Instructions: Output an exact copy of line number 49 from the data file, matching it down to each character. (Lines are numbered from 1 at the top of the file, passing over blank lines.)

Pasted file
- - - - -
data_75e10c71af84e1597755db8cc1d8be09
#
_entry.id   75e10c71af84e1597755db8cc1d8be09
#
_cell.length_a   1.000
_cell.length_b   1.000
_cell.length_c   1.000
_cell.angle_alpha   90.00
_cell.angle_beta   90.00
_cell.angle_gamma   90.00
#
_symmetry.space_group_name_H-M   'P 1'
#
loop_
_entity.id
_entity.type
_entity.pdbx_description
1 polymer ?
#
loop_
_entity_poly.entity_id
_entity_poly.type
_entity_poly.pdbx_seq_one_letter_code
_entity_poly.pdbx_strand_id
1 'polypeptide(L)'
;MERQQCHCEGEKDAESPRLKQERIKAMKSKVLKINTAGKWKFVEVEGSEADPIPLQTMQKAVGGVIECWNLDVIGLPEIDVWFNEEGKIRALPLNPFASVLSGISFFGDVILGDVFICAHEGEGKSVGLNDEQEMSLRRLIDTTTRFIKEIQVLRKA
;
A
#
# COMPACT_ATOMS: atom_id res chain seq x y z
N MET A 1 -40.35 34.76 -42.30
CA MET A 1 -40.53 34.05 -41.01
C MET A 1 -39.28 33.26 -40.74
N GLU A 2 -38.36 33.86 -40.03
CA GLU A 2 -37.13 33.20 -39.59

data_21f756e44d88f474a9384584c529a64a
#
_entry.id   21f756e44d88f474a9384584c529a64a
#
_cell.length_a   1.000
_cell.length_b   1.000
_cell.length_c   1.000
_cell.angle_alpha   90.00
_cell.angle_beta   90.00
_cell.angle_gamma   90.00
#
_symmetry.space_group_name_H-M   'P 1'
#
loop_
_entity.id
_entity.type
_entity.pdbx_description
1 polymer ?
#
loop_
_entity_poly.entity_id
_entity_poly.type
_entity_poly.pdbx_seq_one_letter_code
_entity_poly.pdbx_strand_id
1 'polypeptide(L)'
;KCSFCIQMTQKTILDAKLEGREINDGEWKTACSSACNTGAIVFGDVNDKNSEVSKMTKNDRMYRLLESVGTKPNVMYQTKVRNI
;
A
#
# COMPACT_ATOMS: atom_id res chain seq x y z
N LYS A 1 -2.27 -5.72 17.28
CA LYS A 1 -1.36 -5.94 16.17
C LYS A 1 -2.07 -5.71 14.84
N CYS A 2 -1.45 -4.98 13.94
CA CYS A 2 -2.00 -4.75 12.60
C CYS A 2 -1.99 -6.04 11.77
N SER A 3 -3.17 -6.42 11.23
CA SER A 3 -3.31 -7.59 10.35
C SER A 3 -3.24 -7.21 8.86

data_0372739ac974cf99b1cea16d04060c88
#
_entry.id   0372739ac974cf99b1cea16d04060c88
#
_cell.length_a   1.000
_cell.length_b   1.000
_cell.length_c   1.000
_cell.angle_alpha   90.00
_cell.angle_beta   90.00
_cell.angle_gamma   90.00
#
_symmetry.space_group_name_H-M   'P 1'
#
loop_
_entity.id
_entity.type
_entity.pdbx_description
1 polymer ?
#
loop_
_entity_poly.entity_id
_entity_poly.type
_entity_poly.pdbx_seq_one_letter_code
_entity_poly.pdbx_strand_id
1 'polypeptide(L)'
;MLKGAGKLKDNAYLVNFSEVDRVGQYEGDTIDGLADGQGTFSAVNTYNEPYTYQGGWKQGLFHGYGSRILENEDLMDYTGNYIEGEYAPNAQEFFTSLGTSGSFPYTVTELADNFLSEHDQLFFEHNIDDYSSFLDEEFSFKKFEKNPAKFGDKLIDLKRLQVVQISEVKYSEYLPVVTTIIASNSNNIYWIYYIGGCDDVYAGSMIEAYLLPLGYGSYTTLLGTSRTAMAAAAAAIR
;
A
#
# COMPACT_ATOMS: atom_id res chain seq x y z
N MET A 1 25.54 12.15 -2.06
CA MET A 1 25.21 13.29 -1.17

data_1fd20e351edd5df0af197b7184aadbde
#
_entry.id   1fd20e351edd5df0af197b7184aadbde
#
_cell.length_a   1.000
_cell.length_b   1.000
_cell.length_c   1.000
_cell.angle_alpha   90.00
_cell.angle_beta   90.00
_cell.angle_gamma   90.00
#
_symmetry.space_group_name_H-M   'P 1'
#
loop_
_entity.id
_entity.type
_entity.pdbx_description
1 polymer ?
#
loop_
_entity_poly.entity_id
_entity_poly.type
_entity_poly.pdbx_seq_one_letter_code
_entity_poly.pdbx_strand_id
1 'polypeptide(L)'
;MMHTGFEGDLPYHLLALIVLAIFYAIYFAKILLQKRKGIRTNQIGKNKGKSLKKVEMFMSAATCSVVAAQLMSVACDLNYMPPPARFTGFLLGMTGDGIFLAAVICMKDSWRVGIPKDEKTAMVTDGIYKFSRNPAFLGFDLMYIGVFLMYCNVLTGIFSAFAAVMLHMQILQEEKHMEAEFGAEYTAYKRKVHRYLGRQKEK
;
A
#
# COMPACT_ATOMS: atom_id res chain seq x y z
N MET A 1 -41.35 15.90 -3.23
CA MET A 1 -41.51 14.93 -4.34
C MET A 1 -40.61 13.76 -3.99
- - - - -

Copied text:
loop_